"He never made the Grenada invasion.... It coincided with an unbreakable periodontal appointment."
- Warren Justice (ROBERT REDFORD), about a fellow journalist.
"She eats the lens."
- Warren Justice (ROBERT REDFORD), after he sees Tally Atwater (MICHELLE PFEIFFER) appear on camera for the first time.
"Every day we have is one more than we deserve."
- Warren Justice (ROBERT REDFORD), to Tally Atwater (MICHELLE PFEIFFER).
"Do you want to be with me'" -- Tally Atwater (MICHELLE PFEIFFER), to Warren Justice (ROBERT REDFORD) "So much it hurts."
- Warren Justice, in response.
"He's just stupid. He's an anchor."
- Warren Justice (ROBERT REDFORD), about an obnoxious anchorman who has argued with Tally Atwater (MICHELLE PFEIFFER).
"If it bleeds, it leads."
- Warren Justice (ROBERT REDFORD), about his system of picking a lead news story to be aired.
"Is that actually a banana daiquiri'... [bitterly adding] Spring break, Lauderdale."
- Marcia McGrath (STOCKARD CHANNING), to Tally Atwater (MICHELLE PFEIFFER)
"Yesterday's history. News happens today."
- Warren Justice (ROBERT REDFORD)
Rolling Stone - 03/21/1996
"...A crowd-pleasing love story....Redford is a master at using the mainstream to his own subversive ends..."
New York Times - 03/01/1996
"...An alluring throwback to the days when movie-star romance really lighted up the screen..."
Los Angeles Times - 03/01/1996
"...Always genuine and alive on screen, and actress who never makes a wrong move, Pfeiffer simply compels belief in her character....This is the kind of rich performance any of the old queens of Hollywood would envy..."
Aspiring on-air reporter Tally Atwater (Michelle Pfieffer) may be lovely and ambitious, but she lacks talent. That changes, however, after Warren Justice (Robert Redford), a former White House correspondent turned Miami news director, discovers her. As he carefully guides her career to new heights, Warren and Tally become increasingly attracted to each other, and begin a romance. Soon, a star is born in Tally, who rises through the ranks of network news - while Warren's once-stellar career sinks into the depths of mediocrity. Furthermore, Tally's ascension takes her away from her lover/mentor, when she is forced to relocate to Philadelphia. Tally struggles to stay afloat at her new assignment while dodging jabs from Marcia McGrath (Stockard Channing), a veteran warhorse reporter who jealously protects her position as number one. Finally Warren turns up to inspire Tally and the two partners begin a new career together. However, on a routine assignment in a Philadelphia prison Tally and her cameraman are taken hostage in a prison riot and forced to endure hours of intense violence.Tally bravely covers the groundbreaking story from within the walls of the collapsing prison as Warren looks on from outside, guiding her through her first national broadcast. This incredible act of bravery leads to Tally's eagerily anticipated advancement to a national network newscaster position and the continuation of the dynamic duo's rise to fame.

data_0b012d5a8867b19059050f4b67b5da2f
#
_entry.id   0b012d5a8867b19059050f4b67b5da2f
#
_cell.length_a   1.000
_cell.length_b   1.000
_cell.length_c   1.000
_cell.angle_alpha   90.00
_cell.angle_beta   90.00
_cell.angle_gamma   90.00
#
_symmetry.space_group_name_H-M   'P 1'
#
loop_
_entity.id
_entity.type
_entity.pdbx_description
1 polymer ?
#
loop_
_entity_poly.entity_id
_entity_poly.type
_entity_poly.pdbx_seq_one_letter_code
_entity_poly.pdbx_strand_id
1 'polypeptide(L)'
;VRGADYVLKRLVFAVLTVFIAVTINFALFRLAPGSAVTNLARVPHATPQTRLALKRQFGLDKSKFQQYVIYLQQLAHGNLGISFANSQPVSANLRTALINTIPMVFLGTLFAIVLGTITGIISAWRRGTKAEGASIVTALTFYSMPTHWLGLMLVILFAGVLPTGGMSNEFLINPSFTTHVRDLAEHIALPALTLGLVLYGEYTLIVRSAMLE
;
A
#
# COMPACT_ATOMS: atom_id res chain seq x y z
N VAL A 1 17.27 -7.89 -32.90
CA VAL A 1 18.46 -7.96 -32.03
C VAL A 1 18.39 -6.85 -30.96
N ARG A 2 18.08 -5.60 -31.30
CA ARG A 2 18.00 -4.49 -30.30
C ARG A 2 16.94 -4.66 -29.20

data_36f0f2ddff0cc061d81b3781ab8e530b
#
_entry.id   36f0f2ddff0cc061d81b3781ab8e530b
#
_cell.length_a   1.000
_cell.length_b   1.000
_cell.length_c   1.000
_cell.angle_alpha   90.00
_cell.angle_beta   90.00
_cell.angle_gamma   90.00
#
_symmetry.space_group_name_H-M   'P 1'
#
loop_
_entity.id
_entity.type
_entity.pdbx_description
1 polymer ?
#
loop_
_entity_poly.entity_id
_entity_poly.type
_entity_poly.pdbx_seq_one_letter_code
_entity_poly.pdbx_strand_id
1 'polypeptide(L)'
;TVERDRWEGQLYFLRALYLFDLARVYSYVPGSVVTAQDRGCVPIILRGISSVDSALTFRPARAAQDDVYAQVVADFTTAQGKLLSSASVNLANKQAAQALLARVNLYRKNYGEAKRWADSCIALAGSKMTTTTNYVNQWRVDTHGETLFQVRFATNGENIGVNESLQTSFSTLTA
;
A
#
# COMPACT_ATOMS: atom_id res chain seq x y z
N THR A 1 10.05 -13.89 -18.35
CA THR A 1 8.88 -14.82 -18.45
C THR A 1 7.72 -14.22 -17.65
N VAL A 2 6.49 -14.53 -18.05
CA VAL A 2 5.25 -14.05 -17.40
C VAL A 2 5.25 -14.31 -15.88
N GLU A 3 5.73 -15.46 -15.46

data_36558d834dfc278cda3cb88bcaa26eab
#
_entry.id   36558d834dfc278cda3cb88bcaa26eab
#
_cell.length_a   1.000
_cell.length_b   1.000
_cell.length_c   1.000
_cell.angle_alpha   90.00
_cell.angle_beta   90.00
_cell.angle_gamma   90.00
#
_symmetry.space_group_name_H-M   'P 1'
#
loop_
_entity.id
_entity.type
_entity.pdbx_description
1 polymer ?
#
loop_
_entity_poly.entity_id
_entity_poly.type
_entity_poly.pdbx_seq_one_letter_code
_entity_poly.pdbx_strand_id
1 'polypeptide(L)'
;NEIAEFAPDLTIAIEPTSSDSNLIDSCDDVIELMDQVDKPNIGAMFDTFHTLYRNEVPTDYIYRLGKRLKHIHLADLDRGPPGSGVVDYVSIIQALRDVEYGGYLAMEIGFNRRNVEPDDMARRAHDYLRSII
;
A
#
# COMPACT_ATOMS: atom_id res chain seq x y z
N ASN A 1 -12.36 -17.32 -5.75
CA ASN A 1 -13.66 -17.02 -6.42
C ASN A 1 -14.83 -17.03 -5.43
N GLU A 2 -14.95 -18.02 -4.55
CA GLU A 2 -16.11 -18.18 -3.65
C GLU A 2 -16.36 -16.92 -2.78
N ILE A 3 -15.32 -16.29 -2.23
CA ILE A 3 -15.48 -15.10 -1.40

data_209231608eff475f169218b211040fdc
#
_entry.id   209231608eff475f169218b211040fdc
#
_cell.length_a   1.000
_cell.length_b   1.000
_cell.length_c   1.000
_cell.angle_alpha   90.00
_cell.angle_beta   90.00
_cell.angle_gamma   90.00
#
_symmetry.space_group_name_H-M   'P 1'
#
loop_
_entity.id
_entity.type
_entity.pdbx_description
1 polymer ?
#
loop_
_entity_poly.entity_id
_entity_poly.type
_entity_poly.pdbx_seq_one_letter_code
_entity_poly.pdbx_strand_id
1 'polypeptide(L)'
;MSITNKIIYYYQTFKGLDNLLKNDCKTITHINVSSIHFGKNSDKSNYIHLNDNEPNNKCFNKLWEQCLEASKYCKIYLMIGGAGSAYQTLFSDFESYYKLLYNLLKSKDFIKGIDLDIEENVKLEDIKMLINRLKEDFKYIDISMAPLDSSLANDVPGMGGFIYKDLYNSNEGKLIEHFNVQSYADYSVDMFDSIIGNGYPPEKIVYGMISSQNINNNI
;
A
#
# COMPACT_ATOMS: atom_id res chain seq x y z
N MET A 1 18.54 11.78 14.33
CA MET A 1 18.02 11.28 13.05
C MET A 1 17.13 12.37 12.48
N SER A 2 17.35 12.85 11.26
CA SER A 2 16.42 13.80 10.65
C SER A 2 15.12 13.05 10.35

Love Story |
Personal Triumph |
Rereleased theatrically in the U.S. on March 1, 1996.
"Up Close and Personal" is very loosely based on Alanna Nash's book "Golden Girl," a biography of late NBC journalist Jessica Savitch, who died in a car crash in 1983. The credits say the film was "suggested by" the book.
Like the film's Tally Atwater, Jessica Savitch worked at a Philadelphia station. In the film, Tally works at the fictional WFIL. Jessica Savitch worked at WKYW.
Former WCAU (Philadelphia) journalist Andrew Glassman briefly appears as a Shouting Questioner.
The movie's prison riot was filmed on location at Holmesburg Prison.
Additional credit: Linda Ellman (technical news consultant).
Includes the hit song "Because You Loved Me," performed by Celine Dion.
Original score album on Hollywood Records.
Rated BBFC 15 by the British Board of Film Classification.